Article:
How did we end up with so many ways to make coffee? This photo doesn’t even tell the whole story. Here you can see from left to right, an hourglass-shaped coffee maker, a red capsule espresso maker, a grind-and-brew espresso/cappuccino maker, and a good ‘ole drip coffee maker. We actually have a second identical one of the drip version because we were operating out of two houses for a while. If you looked in our suitcase you’d see a collapsible brewer that fits directly over your cup, a couple of half-liter thermoses for the train, and even a few sleeves of our favorite brand as instant crystals in case we get desperate. Have we lost our way?
After reading that, you might think that we were coffee fanatics, guzzling the stuff night and day. Not at all; we just like the taste of good coffee, one cup at a time. Now living in a country where a café culture has thrived for centuries, we just seem to be adapting to the local ways in our own home. Couldn’t we get an excellent espresso at one of the numerous sidewalk cafés in town? Yes, we can and we do but sometimes you want to recreate that experience before lunch or perhaps after you’ve served dinner to friends.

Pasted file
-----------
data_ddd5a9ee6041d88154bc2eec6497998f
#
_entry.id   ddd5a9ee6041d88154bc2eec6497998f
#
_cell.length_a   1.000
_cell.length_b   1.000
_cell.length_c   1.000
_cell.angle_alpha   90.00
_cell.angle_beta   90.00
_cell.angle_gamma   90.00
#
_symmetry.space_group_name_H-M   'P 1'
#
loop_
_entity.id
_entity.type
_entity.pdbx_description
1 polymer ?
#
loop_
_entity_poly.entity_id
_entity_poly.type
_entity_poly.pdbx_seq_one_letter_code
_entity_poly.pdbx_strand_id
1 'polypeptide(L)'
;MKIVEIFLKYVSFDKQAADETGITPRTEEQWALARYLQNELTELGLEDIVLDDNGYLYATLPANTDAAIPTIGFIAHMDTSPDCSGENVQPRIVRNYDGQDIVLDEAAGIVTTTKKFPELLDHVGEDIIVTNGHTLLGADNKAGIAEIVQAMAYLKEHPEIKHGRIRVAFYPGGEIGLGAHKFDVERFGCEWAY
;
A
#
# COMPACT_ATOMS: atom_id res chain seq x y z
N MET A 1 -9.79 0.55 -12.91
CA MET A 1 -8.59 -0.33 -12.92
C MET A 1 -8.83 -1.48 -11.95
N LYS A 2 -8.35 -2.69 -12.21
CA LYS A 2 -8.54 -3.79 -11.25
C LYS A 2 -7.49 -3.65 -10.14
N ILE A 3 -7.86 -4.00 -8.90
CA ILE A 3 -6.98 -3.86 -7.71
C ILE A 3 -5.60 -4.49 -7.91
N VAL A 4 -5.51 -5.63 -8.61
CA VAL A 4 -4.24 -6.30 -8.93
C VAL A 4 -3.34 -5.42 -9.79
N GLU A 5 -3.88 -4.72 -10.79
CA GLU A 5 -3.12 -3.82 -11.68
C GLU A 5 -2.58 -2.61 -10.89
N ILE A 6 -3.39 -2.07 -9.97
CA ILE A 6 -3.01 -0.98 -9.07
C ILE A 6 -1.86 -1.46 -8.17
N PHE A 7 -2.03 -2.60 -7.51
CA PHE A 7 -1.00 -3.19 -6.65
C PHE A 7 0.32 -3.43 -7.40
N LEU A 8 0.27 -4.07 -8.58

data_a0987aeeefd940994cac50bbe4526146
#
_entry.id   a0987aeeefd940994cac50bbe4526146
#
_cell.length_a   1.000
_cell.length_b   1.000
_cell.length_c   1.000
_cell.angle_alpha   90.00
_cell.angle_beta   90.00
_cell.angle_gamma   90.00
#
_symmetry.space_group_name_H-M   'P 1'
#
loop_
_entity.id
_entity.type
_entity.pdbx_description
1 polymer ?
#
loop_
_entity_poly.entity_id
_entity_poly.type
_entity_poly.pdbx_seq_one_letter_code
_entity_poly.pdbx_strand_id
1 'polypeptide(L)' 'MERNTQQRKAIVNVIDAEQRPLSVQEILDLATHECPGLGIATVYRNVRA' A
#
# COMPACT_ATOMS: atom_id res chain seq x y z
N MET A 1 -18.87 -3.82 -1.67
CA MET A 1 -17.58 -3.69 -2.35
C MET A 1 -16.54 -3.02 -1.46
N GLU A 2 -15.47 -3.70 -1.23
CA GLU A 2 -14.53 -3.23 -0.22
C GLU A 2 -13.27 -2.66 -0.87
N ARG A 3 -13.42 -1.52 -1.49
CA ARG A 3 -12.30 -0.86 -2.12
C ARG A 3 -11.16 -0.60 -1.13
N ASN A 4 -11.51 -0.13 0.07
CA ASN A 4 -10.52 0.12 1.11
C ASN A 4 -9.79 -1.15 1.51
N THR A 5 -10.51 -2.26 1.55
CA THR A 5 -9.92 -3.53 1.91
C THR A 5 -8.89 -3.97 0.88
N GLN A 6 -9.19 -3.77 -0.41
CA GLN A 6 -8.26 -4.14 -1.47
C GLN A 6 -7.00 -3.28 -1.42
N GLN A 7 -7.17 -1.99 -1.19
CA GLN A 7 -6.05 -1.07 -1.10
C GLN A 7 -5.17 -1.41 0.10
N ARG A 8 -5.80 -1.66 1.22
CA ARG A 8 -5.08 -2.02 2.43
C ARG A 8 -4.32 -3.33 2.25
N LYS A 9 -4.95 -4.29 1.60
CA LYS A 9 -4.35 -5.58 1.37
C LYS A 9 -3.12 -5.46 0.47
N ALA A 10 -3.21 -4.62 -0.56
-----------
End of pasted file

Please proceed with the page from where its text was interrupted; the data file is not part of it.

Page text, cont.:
When we do go out for a coffee, how much does it cost? About 1 euro 50 cents ($1.56) per cup which is the same as the cost of a glass of wine, so there’s always a choice or a decision to make. Just before moving here, I remember seeing a news story about a café elsewhere in France that posted a sign with different prices based on how you asked for the coffee: A. Coffee; B. Coffee, please; C. Hello, coffee, please; with the price decreasing as the civility increased. I guess that helps to put the culture into the café.
So, what’s to become of our collection of makers? For breakfast we have to keep the drip machine since our baguette must be accompanied by a mug of what the French might call café americain. For an at-home espresso or cappuccino, the automatic grinder and brewer can’t be beat. The red machine that uses capsules is destined for the charity shop and that glass brewer, the original of which is found in New York’s Museum of Modern Art, has to stay. Coffee, anyone?